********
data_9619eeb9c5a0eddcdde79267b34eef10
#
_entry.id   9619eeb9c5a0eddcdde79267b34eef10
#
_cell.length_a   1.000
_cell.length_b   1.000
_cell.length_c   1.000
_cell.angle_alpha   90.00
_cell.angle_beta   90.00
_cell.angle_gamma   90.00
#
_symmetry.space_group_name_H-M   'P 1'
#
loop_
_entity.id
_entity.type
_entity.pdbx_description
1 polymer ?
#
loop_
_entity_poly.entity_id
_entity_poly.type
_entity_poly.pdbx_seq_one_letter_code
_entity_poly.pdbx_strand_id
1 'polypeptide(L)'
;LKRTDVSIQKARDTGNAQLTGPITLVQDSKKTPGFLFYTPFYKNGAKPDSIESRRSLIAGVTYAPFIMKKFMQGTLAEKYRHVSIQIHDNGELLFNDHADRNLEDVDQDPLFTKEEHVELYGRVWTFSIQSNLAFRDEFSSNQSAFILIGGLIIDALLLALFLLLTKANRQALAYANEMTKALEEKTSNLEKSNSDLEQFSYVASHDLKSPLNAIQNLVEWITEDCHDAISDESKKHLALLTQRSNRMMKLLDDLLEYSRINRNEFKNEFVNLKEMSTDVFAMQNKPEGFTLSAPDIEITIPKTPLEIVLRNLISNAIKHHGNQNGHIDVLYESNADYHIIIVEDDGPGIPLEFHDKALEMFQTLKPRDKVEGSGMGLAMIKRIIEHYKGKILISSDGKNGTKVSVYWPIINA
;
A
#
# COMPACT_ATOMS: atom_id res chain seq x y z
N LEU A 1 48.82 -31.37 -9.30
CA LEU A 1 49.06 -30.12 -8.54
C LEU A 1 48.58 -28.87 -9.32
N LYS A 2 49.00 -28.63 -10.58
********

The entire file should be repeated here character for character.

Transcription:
data_9619eeb9c5a0eddcdde79267b34eef10
#
_entry.id   9619eeb9c5a0eddcdde79267b34eef10
#
_cell.length_a   1.000
_cell.length_b   1.000
_cell.length_c   1.000
_cell.angle_alpha   90.00
_cell.angle_beta   90.00
_cell.angle_gamma   90.00
#
_symmetry.space_group_name_H-M   'P 1'
#
loop_
_entity.id
_entity.type
_entity.pdbx_description
1 polymer ?
#
loop_
_entity_poly.entity_id
_entity_poly.type
_entity_poly.pdbx_seq_one_letter_code
_entity_poly.pdbx_strand_id
1 'polypeptide(L)'
;LKRTDVSIQKARDTGNAQLTGPITLVQDSKKTPGFLFYTPFYKNGAKPDSIESRRSLIAGVTYAPFIMKKFMQGTLAEKYRHVSIQIHDNGELLFNDHADRNLEDVDQDPLFTKEEHVELYGRVWTFSIQSNLAFRDEFSSNQSAFILIGGLIIDALLLALFLLLTKANRQALAYANEMTKALEEKTSNLEKSNSDLEQFSYVASHDLKSPLNAIQNLVEWITEDCHDAISDESKKHLALLTQRSNRMMKLLDDLLEYSRINRNEFKNEFVNLKEMSTDVFAMQNKPEGFTLSAPDIEITIPKTPLEIVLRNLISNAIKHHGNQNGHIDVLYESNADYHIIIVEDDGPGIPLEFHDKALEMFQTLKPRDKVEGSGMGLAMIKRIIEHYKGKILISSDGKNGTKVSVYWPIINA
;
A
#
# COMPACT_ATOMS: atom_id res chain seq x y z
N LEU A 1 48.82 -31.37 -9.30
CA LEU A 1 49.06 -30.12 -8.54
C LEU A 1 48.58 -28.87 -9.32
N LYS A 2 49.00 -28.63 -10.58